The venerable Folger Shakespeare Library stands squarely in a city of monuments, situated among illustrious neighbors on Capitol Hill in Washington, D.C. The U.S. Capitol dome dominates the view to the west, and the Library of Congress and Supreme Court building round out the neighborhood.
Even among this eminent company, the Folger shines with its own history and purpose. Dedicated in 1932, it houses books, writings, art, and countless other items that date back to the beginning of printing, through the English Renaissance, and into the early modern period of the late 18th century. Its collection is vast, and at its center is the study of the work and times of William Shakespeare.
The Tudor interior of the building, featuring a Great Hall and two ornate reading rooms, welcomes visitors from around the world and offers a quiet atmosphere that inspires scholarly undertakings. Below ground, vaults and shelves that extend the length of a city block house works that date from the 1400s, including the world’s largest collection of Shakespeare’s First Folios, a volume compiled in 1623 that contains almost all of his plays, half of which had never been printed before.
This monument to antiquity is staffed by a team of professionals whose mission is anything but antique. Among them is Eric Johnson, MA ’05, the Folger’s first director of digital access. Charged with management of the Folger’s diverse digital programs, Johnson weds technology with the humanities to bring the abundance of these collections to new audiences online. Johnson holds a bachelor’s degree in history and a master’s degree in English—an educational background one might conclude is a direct and expected link to a library career. But as the Folger is no ordinary library, Johnson’s path to it was no conventional journey.
Johnson graduated from James Madison University with a degree in history and put his college media experience and writing skills to work with the Arlington Catholic Herald. It was with the Herald, in the mid-1990s, that he first explored the idea of bringing digital technology and writing together.
“I’d always messed around with computers because my dad worked with computers,” he says. “I saw that the web was emerging and I thought [the Herald] should have a website.” He proposed the idea to his editor, offered to build the site himself, and soon found that technology had become a significant part of his job.
Johnson continued to build his inventory of technical skills by operating websites for a trade association, and later for the Washington Times and United Press International. He moved to a position with the U.S. Department of State, working on internal and external content-driven websites, and managed project teams for several web development firms. While furthering his career, Johnson was also furthering his education, earning a master’s degree in English from George Mason in 2005.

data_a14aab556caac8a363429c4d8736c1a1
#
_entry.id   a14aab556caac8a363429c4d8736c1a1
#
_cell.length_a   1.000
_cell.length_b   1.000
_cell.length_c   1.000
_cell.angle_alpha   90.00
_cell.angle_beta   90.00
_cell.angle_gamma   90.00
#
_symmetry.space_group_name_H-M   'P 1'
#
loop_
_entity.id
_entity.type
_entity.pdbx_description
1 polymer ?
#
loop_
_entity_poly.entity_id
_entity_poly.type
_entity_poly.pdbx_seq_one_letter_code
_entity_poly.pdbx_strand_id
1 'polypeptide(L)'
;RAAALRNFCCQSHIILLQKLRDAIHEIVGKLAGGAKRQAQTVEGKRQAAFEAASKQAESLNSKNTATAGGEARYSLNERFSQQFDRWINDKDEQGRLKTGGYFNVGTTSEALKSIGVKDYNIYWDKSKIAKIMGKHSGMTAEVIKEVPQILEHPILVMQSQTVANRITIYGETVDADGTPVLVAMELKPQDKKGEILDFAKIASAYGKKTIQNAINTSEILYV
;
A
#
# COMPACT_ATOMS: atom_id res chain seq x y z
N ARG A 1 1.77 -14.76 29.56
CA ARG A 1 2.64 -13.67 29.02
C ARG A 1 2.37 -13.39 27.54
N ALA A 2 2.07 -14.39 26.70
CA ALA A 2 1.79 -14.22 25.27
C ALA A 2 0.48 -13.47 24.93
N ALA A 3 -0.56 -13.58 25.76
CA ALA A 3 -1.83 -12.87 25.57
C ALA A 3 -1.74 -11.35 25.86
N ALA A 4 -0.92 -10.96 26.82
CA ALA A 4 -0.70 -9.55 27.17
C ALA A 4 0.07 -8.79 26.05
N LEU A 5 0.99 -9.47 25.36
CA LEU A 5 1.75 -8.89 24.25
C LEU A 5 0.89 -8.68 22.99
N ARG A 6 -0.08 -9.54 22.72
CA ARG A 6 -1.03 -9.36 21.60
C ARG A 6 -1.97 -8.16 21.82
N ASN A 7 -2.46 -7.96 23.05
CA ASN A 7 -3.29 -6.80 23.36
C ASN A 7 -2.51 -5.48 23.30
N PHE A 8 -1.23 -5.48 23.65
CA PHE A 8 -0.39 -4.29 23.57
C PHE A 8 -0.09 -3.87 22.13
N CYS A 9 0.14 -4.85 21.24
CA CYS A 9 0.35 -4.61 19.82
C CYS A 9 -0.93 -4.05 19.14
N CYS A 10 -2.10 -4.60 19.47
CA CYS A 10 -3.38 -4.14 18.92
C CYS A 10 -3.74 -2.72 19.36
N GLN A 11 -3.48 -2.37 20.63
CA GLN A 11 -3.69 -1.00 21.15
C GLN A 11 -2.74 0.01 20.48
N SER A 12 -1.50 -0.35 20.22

As part of his master’s thesis project, Johnson developed Open Source Shakespeare, a free, online database that allows users to search digital versions of the author’s complete works. He began work on the site while he was stationed in Kuwait with the U.S. Marine Reserve in summer 2003, after being attached to an infantry unit in Iraq. Back in the United States, he continued to build it while riding the Washington, D.C., Metrorail to and from his work as a web developer. Since its release in 2004, the site has received more than 46 million page views, and remains one of the most popular Shakespeare sites on the web.
Johnson’s extensive web experience and his interest in Shakespeare came together when he learned from a source at the Folger that the library was creating the director of digital access position. During his interview for the job, a library director told Johnson that he’d used Open Source Shakespeare as a resource in writing his most recent book. Johnson has served as the library’s director of digital access since 2013.
He has found it to be a satisfying balance of his web-related, organizational, and intellectual interests. “I was very grateful that I was able to find a job that allows me to use my managerial and leadership skills along with participating in the intellectual life of the organization,” he says. “And now I get to interact with all kinds of people who are interested in Shakespeare and the early modern era.”
Johnson’s work makes the treasures of the Folger accessible to all of the library’s audiences: researchers, Shakespeare enthusiasts, theater-goers, K-12 students and teachers, and university instructors. He enjoys the challenge of creating technical structures that support and frame such important subject matter.
The challenge is in finding the balance in creating the framework that makes the content easily accessible. “If you focus too much on the grist, the substance,” he explains, “you’re going to end up with something that’s technically weak, probably something that is not very well designed, won’t attract an audience, and will probably collapse over a number of years because it wasn’t well designed. And the world will pass it by.”
This article originally appeared in the 2016 edition of Cornerstone.
July 11, 2016